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The cicadas aren't coming. That's my story, and I'm sticking to it

Lukewarm Swarm



Back in 1998, Nashville's 13-year cicadas dug themselves out of the ground and headed up every horizontal surface they could find. Here at the Jowers house, we had cicada shells hanging on our trees, bushes and houses, as well as our cars and bodies. Every now and then, a flying girl cicada would land on one of us and start poking her victim with her sharp and pointy ovipositor. The cicada's poke is harmless. It isn't really a sting, it's just a failed attempt at laying bug eggs in folks' unprotected flesh.

How many of us remember the big events of 1998? I remember a few things, such as then-President Clinton sharing an aromatic cigar and, uh, certain condiments, with Monica Lewinsky. That got Clinton impeached. On a lighter note, Mark McGwire broke Roger Maris' home run record, then Sammy Sosa did the same, hitting just four fewer home runs than McGwire. John Glenn caught a ride on the space shuttle. Sonny Bono skied into a tree and was killed by the impact.

Now here we are nearly halfway through 2011, and we're a little short on cicadas. I've seen one dead cicada in the Jowers flower garden, and that cicada was deader than Elvis and Sonny Bono combined.

I know, I know. Some of you are thinking: "Jowers, how do you know it's a dead cicada?" Well, I know a dead cicada when I see one, and I've seen thousands of them, many of which were inside houses.

Between 1998 and 2006, I was still in the home inspection business. Every working day, I'd pop the covers off customers' furnaces, and find the remains of dozens of cicadas inside those furnaces. I'd then show those dead cicadas to customers, to prove that the last person who billed them for a furnace cleaning either didn't clean the furnace — or that person enjoyed dumping old dead cicadas into peoples' furnaces. Customers would then ask me if the dead cicadas were from the huge 1985 cicada swarm, and I'd tell them, "Most likely. I suggest that you hire a new furnace man. You really shouldn't have to sweep cicada corpses out of your furnace."

I could be wrong, but I'm thinking this year's cicada swarm just isn't going to amount to much. Why is that? Well, because just about every cicada in town has been drowned twice in the last year. Cicada grubs live underground. Cicadas that live on the high hilltops might have survived last year's biblical-quality flood, but I doubt it. Those bugs have been Raptured out, sucked up to bug heaven. The combined leftover bugs from 2010 and 2011 have had way too much to drink. The river water and whatever lurks in it, along with the pressure of the compressed soil and water is going to keep the 2011 cicadas under the dirt.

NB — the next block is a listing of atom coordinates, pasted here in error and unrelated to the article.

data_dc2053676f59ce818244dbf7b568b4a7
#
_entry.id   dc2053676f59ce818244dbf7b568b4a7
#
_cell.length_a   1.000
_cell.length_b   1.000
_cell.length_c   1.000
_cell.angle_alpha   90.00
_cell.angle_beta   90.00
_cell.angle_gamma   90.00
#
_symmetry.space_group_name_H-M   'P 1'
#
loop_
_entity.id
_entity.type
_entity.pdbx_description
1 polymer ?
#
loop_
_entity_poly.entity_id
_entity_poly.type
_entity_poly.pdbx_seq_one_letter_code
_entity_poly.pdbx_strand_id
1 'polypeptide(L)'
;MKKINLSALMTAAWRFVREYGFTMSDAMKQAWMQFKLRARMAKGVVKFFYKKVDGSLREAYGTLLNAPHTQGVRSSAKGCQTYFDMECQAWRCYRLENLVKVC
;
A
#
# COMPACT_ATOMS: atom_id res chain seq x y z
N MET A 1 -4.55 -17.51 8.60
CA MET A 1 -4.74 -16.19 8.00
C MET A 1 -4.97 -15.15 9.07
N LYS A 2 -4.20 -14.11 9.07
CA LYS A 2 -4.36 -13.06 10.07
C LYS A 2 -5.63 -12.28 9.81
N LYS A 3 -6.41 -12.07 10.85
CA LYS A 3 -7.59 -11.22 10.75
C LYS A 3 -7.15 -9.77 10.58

Even though I'm counting on the cicadas to stay underground and stay dead, I'm sure that some people — neurotic suburban types in particular — feel like they just have to do something about the bugs. These are the same people who cut their boxwoods square, plant their tulips in a line along the sidewalk, buy scented toilet paper and spray Thompson's Water Seal on their fieldstone patios in a crazy attempt to protect 10-million-year-old rock from the ravages of weather.

Not quite content with fuzzy toilet seat covers, glamour-length nails, and pantyhose under slacks, these folks will go out and buy cloth to wrap around their trees, because people like them just ought not to have bugs on their trees. Worse yet, some have wrapped their tree trunks with tinfoil so cicadas can't climb them.

Just the act of clothing and unclothing a tree will likely do more damage than the bugs could. And that tinfoil-on-the-trunk idea is a real loser. That'll keep your tree bark wet and cause it to rot. The only advantage of tin-foiled trees is that they mark the homes of the neurotics.

I'm no great fan of bugs. I've been known to change direction just so I can step on roaches and those big, fat-butted ants. When I was a kid, I enjoyed shooting bumblebees with my pellet gun. (Only when they were in flight, never when they were parked. That wouldn't have been sporting.) But the cicadas, which I expect to be dead and stay dead, can't bite, can't sting and can't hurt anything.

Relax, and let's see what we get in 2024.


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